More on that later.
Mom and I were blessed to make it to two days of worship and fellowship at the 167th annual session of the Eastern District Association of Primitive Baptists last week. We made it to the “so-say-shun” on Thursday and Friday. The event runs four days each year (Thursday through Sunday, beginning on the Thursday before the first Saturday in October). However, we didn’t make it Saturday or Sunday.
And to be honest, we were a tad late on the two days we made it. This year’s Association was held at the old Blackwater School, which my parents and various aunts and uncles attended back in their childhoods. The former school property now is owned by Blackwater Lick Church, which together with four other Primitive Baptist churches within the Eastern District (Roller’s Chapel, Cadet, Wallen’s Creek, and Davis Chapel) hosted the 167th session. I want to point out that Cadet is pronounced “Kay-dette,” just in case you’re ever over that way and ask about it.
Mom wanted us to leave no later than 9:30 each morning for the drive to Lee County. It was more like 9:40 on Thursday, and I had to go through an ATM to get cash, stop at Berry’s to pick up a prescription, and stop for gas. But we made good time. I ask Mom which way she wanted to go. We had two choices. We could turn from Route 23 and go through Fairview and past “the homeplace” at Flower Gap, then down the mountain to Blackwater proper (Robinette’s Funeral Home). Blackwater School is just a couple of miles or so back up the road from there, going toward Duffield. Or we could stay on Route 23 to Duffield and turn left, then left again, and come down the valley to the school.
Doing the former would take us by Mom’s childhood homeplace (still in the family, though overgrown and fallow) and the cemetery where her parents and other family members are buried. Doing the latter would take us by where my father’s childhood home once stood (although I can’t pick out the spot), as well as the church he attended some as a boy (Flag Pond) and Osborne’s Chapel Church, where my dad’s dad attended before moving to Kingsport. Mom said it didn’t matter, do what I wanted. But clearly she wanted to go past her own homeplace. I knew because she said, “It isn’t much longer to go that way, is it?”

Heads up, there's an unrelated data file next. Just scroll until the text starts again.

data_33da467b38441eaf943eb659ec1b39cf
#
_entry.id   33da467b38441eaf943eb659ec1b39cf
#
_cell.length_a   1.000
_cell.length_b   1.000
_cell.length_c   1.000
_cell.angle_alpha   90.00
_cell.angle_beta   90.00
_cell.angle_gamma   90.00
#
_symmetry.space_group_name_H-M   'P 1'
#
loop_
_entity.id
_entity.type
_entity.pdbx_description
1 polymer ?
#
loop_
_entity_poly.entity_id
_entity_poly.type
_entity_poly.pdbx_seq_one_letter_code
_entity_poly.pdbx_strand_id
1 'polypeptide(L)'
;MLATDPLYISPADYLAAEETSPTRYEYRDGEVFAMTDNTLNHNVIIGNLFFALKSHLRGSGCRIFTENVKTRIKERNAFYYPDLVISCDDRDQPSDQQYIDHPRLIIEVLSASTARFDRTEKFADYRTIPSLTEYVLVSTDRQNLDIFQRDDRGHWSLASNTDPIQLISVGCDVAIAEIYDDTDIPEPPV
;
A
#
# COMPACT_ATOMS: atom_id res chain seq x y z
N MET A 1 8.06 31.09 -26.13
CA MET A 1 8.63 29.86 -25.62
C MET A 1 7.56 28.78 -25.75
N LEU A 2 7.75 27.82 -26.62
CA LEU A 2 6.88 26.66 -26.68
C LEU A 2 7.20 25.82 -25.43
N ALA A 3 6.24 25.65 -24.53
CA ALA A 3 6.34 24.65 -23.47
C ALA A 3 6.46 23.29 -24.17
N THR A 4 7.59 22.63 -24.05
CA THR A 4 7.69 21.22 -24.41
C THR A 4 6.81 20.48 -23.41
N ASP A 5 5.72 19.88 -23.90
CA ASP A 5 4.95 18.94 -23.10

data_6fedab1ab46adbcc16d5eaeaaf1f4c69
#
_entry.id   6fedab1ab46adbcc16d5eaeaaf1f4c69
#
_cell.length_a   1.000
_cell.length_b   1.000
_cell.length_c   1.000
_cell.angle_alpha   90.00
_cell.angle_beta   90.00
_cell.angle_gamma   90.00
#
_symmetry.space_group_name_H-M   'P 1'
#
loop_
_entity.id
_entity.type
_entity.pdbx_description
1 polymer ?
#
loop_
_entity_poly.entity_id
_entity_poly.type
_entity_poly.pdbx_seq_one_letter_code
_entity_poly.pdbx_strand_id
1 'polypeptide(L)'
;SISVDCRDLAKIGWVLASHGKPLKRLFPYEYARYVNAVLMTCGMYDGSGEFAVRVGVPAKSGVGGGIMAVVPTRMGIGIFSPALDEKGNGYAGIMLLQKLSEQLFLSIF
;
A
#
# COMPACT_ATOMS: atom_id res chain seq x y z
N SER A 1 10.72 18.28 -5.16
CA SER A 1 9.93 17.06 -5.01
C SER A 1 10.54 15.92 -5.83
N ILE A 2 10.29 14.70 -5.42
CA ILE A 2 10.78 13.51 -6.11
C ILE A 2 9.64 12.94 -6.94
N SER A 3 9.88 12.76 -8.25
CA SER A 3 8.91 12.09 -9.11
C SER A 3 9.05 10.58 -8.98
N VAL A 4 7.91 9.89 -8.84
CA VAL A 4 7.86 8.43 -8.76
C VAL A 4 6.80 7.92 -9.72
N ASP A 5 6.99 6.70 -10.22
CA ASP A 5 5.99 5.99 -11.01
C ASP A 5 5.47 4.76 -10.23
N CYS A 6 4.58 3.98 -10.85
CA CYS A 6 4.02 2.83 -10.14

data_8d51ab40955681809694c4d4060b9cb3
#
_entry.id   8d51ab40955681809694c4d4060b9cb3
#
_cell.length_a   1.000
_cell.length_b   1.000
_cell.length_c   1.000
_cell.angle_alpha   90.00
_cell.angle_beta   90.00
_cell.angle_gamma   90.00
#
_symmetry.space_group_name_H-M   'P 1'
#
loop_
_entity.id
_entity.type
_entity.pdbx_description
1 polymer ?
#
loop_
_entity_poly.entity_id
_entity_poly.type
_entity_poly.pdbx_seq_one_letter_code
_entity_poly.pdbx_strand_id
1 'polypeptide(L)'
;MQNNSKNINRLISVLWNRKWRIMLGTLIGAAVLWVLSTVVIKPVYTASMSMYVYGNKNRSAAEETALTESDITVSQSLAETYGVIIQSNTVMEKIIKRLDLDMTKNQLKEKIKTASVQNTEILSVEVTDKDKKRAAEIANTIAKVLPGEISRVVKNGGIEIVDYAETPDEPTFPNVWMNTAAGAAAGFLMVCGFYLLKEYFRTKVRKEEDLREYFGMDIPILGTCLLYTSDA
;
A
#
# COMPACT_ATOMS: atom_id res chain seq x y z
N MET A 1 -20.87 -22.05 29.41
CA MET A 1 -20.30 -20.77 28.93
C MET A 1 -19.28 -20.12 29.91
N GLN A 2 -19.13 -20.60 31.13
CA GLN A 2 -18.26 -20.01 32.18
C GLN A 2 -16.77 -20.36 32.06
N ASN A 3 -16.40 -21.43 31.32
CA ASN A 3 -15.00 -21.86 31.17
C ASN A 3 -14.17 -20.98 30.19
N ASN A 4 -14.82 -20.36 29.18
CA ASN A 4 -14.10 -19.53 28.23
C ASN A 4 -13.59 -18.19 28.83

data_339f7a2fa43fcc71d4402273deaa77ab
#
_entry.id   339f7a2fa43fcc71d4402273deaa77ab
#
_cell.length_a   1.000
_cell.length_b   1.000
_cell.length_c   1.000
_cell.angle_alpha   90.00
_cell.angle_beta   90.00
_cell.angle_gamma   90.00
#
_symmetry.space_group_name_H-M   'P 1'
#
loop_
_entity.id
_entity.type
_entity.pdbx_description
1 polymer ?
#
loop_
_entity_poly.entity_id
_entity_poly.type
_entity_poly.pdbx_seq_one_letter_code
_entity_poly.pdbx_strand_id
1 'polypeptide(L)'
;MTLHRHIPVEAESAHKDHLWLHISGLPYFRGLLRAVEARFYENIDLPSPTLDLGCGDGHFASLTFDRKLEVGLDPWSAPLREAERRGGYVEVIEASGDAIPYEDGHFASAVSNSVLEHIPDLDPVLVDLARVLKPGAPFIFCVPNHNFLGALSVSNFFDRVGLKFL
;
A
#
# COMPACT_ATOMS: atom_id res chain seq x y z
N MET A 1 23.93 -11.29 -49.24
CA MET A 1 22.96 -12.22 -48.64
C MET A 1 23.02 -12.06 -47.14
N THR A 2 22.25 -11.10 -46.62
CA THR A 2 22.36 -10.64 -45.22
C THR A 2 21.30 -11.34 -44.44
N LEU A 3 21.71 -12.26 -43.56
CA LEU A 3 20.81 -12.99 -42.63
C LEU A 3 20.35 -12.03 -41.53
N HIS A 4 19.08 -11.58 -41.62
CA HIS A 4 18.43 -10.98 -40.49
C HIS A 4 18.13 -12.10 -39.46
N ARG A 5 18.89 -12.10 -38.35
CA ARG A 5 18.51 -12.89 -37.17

So I drove like the wind, winding down the road through Fairview until we reached the Tennessee state line at Dona and took a right. A few curves later, we passed the family farm, and it’s just about right there that the road begins a long, slow incline to the top of the ridge — a good mile or more away. And then it’s all downhill (and curvy) until you level out within sight of Robinette’s. As we started the downhill part of the journey, Mom said, “Whew! Wasn’t this a long way for Guy and Ann to walk to school! And then back home of the evening!”
I asked for details. Guy and Ann were two of my mother’s older siblings. She explained that when they were old enough to go on to Blackwater School (elementary grades were at a small schoolhouse near the top of the ridge at Flower Gap), they’d walked back and forth because there wasn’t a bus. It immediately popped into my mind that it really was “uphill both ways,” although the end of the journey would be downhill both ways as well.
When my Aunt Mary, also older but closest in age to Mom, was old enough to go to high school, she went to stay with Uncle Harmon and Aunt Lizzie Wallen. It wasn’t that far from Mom’s homeplace, but it was just inside the Scott County line. So Aunt Mary rode the bus and went to Fairview School. By the time Mom was old enough to go to Blackwater School, Lee County was providing bus service, so she didn’t have to walk — uphill both ways.
We traveled home Thursday by coming “straight” up the valley to Duffield. I noted it only cut three miles from the distance compared to going through Fairview. But I felt like we got home a lot quicker. So the next morning, I insisted we go that way. We never pinpointed where Dad grew up. I looked for road signs and tried to remember where my favorite pen pal, Ruth Osborne, lives. I’d know I was close if I saw her road, because her family bought Dad’s homeplace which is near her home.
Both days my driving left Mom with a bit of vertigo by the time we reached the Association. But sitting outside for a while helped, and we both made it through each day without a full-on attack. Lunch served by the host churches was wonderful each day. Many thanks to all involved for that.
The big “reveal” came Friday afternoon when delegates decided where the Association will go next year. The Fairview Church, Bellbrook, Ohio, made a passionate plea to host it next year. But so did two churches from our region, working together. It was decided by vote that the 168th annual session of the Eastern District Primitive Baptist Association will be hosted by Copper Creek Church (Addington Frame), Nicklesville, Virginia, and Willow Chapel, of Kingsport, with the event being held at Copper Creek.
Copper Creek last hosted the association in 2014 — 100 years after it had last hosted in 1914.
J.H. Osborne covers Sullivan County government for the Times News. Email him at firstname.lastname@example.org.